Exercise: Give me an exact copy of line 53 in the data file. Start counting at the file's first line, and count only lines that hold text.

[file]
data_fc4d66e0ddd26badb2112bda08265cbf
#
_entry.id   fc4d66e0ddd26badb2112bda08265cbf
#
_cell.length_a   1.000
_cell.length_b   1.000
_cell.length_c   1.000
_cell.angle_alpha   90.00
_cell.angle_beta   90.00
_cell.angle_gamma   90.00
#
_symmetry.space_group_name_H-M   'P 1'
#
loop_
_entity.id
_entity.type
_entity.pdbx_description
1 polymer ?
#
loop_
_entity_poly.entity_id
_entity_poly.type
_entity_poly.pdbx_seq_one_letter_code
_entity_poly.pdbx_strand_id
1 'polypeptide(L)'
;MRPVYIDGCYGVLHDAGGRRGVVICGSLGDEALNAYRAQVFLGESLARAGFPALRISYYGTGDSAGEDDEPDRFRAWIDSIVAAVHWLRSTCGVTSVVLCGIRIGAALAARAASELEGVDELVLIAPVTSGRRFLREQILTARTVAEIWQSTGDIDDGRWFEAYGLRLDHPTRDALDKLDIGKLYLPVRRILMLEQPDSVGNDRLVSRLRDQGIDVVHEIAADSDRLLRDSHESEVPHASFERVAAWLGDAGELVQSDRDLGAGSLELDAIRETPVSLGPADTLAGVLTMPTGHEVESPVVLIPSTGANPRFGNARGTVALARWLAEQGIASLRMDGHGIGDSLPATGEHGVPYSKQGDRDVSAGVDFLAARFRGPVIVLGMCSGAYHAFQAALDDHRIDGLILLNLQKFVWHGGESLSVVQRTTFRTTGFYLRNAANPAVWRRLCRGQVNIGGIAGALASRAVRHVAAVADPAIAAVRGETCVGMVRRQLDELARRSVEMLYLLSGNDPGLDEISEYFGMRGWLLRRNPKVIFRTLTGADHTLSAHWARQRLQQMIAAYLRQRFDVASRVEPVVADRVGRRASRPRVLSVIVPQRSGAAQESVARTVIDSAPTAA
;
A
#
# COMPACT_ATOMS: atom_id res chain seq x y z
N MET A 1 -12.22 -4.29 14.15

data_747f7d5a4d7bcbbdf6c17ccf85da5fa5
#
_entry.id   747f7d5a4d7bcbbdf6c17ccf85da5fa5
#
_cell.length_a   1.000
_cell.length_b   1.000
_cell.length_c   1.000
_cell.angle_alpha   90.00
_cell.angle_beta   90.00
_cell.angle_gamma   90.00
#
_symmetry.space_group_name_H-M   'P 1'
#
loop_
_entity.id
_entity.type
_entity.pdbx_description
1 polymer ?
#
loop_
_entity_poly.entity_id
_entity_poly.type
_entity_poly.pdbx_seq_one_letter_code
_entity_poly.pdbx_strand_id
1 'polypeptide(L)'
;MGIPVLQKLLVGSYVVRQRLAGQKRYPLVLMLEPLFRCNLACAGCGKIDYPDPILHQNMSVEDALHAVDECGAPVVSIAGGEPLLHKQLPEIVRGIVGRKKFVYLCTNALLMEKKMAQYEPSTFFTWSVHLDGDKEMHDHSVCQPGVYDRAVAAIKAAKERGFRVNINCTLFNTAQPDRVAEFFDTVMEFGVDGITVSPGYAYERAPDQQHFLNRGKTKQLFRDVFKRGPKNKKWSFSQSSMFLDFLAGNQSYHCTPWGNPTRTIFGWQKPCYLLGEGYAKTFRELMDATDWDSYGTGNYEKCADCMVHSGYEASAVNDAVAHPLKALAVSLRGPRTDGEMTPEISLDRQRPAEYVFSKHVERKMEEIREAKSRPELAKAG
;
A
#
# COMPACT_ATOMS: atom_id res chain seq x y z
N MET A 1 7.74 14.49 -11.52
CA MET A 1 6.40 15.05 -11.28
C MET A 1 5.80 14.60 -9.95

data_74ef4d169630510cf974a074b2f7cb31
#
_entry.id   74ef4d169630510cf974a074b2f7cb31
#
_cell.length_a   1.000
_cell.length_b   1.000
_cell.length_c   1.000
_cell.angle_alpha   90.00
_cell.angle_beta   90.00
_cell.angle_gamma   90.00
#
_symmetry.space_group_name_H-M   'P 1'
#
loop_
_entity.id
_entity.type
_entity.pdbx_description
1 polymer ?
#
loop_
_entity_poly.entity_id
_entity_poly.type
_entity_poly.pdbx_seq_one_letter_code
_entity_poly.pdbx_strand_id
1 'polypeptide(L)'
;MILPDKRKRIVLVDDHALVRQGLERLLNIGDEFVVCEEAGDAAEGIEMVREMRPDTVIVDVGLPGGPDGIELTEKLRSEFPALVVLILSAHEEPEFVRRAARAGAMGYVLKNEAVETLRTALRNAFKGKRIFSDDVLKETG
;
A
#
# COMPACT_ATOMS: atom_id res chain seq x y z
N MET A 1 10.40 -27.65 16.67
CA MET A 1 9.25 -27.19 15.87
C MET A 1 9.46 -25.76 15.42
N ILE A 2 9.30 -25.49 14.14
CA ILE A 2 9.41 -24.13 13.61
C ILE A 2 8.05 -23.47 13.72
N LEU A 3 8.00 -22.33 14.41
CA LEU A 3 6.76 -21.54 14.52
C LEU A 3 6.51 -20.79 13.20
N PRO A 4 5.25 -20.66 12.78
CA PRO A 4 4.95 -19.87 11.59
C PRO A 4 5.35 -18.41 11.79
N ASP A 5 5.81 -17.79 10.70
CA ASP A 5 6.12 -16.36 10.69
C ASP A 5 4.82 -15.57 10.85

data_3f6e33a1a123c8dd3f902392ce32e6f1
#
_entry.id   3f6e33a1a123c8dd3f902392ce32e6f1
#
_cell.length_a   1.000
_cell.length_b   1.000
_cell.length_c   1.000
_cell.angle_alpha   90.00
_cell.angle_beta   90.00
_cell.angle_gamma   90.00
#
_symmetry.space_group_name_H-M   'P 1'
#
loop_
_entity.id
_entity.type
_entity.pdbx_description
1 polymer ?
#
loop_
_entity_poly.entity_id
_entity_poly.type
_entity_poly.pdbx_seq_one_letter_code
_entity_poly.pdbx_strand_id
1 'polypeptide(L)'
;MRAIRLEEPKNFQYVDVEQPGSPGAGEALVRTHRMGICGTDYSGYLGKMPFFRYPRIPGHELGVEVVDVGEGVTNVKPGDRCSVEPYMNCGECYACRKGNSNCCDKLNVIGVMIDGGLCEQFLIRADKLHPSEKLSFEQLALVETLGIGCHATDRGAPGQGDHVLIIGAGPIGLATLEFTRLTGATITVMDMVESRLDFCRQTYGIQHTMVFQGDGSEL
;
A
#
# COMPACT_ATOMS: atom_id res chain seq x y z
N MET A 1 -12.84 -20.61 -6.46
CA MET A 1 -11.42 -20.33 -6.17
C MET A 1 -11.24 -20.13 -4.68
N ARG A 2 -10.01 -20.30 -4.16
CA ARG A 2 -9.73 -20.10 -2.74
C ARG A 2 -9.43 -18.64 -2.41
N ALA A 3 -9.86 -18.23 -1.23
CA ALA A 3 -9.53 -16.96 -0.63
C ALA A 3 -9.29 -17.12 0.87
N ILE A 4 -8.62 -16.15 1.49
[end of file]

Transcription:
_entity_poly.type